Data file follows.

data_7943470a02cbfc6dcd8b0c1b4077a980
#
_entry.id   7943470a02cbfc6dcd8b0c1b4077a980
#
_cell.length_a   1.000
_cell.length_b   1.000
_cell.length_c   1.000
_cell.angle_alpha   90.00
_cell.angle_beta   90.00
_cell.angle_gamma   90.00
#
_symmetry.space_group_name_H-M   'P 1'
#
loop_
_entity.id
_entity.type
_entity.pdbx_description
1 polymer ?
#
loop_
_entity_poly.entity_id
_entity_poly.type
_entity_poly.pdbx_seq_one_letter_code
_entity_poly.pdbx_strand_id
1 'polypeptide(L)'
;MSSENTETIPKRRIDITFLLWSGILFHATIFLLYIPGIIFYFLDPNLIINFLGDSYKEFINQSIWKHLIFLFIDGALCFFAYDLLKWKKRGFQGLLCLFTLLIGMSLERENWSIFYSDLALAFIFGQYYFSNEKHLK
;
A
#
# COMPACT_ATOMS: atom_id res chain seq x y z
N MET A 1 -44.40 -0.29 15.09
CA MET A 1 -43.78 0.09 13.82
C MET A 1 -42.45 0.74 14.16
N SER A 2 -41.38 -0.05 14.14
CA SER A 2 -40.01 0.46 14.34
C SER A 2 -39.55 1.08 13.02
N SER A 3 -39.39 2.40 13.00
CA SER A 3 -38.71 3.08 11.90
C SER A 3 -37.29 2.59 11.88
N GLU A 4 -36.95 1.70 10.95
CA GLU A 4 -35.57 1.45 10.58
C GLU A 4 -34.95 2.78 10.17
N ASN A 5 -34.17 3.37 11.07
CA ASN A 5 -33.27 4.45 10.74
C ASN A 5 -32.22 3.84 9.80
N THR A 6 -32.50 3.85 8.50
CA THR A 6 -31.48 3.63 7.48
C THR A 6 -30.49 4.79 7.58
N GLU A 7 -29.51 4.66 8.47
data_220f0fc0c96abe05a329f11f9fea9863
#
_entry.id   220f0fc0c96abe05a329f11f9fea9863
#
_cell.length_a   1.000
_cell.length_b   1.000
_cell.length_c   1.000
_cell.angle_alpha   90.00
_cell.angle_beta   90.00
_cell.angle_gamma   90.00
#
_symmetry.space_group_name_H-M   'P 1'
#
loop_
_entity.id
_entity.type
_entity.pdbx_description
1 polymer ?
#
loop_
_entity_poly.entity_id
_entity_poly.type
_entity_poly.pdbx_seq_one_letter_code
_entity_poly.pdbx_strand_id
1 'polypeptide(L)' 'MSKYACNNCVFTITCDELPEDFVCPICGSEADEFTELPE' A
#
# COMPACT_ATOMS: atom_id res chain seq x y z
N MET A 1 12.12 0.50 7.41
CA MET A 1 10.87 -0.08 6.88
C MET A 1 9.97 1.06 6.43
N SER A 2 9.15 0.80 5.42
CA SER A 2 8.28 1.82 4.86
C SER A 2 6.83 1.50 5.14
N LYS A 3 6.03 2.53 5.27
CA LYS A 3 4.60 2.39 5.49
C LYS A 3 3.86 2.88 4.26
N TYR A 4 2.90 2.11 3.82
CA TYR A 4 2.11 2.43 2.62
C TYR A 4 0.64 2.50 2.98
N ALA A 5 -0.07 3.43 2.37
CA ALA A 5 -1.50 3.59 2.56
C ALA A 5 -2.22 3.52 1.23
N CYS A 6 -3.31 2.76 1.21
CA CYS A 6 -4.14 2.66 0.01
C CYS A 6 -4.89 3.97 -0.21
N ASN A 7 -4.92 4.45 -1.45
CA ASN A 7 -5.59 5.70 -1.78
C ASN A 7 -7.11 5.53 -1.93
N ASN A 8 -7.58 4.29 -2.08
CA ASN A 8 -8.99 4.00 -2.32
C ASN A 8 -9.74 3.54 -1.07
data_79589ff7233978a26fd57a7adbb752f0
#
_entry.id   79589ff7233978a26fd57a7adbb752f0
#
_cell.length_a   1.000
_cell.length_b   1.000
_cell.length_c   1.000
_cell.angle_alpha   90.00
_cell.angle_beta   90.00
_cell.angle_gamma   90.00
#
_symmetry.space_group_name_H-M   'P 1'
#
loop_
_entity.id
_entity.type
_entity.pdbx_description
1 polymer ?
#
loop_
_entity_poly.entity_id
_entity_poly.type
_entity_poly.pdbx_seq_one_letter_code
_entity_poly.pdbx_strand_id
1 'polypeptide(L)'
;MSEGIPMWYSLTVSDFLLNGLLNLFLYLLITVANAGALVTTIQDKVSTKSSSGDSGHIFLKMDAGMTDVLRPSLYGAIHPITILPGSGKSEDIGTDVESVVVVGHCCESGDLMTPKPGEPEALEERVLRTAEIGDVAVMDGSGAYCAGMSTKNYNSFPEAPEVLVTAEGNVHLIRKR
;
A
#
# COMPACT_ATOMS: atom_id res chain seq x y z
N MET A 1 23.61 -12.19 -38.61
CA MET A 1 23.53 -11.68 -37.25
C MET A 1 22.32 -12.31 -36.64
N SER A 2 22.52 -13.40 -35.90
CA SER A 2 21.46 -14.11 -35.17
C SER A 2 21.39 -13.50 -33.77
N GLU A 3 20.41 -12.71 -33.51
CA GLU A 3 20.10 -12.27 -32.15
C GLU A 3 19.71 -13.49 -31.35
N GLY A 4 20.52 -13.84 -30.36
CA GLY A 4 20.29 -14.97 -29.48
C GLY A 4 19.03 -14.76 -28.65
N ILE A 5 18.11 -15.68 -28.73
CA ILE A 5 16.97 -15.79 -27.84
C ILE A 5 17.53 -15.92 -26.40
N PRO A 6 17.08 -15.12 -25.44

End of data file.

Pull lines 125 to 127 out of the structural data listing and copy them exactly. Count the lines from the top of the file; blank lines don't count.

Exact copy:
1 'polypeptide(L)'
;MSEGIPMWYSLTVSDFLLNGLLNLFLYLLITVANAGALVTTIQDKVSTKSSSGDSGHIFLKMDAGMTDVLRPSLYGAIHPITILPGSGKSEDIGTDVESVVVVGHCCESGDLMTPKPGEPEALEERVLRTAEIGDVAVMDGSGAYCAGMSTKNYNSFPEAPEVLVTAEGNVHLIRKR
;